Moving house: what to take and what to leave behind

by Housesimple on 29th June 2016

What stays and what leaves when you move house is a debate that has no definitive answer. While that might seem frustrating and difficult on some levels, on another, it gives you the freedom to set the boundaries, and to use the opportunity to declutter.

The law

There's actually nothing legally requiring an owner to leave specific fixtures or fittings, however it's the seller's right and responsibility to plan inventory. The TA10 form, a sample of which is available from The Law Society, enables you to list what you're leaving and, if you choose, what price you're charging for those items.

Without this paperwork, you could face action from disgruntled buyers who expected certain things to be left behind, particularly if they saw them in promotional pictures at your online estate agents. Their argument will generally hinge on whether the object in question is a 'fixture' that’s attached to the property, or a 'fitting' ('chattel')—a personal effect that is removable. Making this distinction clear is therefore important.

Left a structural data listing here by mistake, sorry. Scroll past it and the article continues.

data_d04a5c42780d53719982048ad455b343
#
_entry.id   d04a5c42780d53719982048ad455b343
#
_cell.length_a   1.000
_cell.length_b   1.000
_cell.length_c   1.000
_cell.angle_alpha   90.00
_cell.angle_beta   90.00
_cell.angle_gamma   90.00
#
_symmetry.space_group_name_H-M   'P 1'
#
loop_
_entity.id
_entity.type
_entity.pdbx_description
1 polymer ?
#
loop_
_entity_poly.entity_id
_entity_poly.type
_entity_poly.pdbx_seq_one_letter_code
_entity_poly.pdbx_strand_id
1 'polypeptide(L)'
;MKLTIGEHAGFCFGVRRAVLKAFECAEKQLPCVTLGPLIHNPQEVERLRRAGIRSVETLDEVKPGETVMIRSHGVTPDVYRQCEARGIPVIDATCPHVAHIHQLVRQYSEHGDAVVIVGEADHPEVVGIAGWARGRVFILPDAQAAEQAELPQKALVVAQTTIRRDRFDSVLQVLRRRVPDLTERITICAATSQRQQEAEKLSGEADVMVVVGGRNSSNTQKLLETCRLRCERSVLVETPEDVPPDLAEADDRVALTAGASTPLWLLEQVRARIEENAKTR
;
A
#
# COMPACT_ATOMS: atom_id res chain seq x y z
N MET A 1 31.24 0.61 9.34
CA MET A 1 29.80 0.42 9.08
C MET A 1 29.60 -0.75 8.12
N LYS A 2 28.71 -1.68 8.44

Think practically

Planning in advance also gives you a chance to reconsider what you really need. You can approach the question in a number of ways, but here are a few ideas to get you started:

  • Bulk. Consider whether large items of furniture are worth the trouble to move with you, particularly if they have resale value.
  • Age. Old clothes you don't need and CDs or DVDs you can digitise can be decanted to charity to save time and space.
  • Expiry. Sort those kitchen and bathroom cupboards thoroughly to clear out those old products that are past their best.
  • Safety. Old cleaning fluids, batteries and similar items must be stored and disposed of correctly.
  • Comfort. Is your old mattress really worth hauling to the new home, or will your back thank you for reconsidering? After all that moving, you’ll need a good night’s sleep.

Take your chances

We don't mean grab every opportunity to take bits with you. We mean use this chance to organise your move in the most positive and productive way possible. Here's how:

  1. Sell off or give away any usable but unwanted items.
  2. Pack essentials in useful groups according to room.
  3. Make a list of fittings you're leaving, but will need to replace in your new home.
  4. Recalculate your moving/contents insurance if you declutter significantly.
  5. Feel good by leaving a gift and helpful tips to the next buyer.

As well as meaning a fresh start, moving to a new home provides the perfect opportunity for a fresh outlook. Decluttering and freeing up time, space and money for the future is entirely possible with a little planning.

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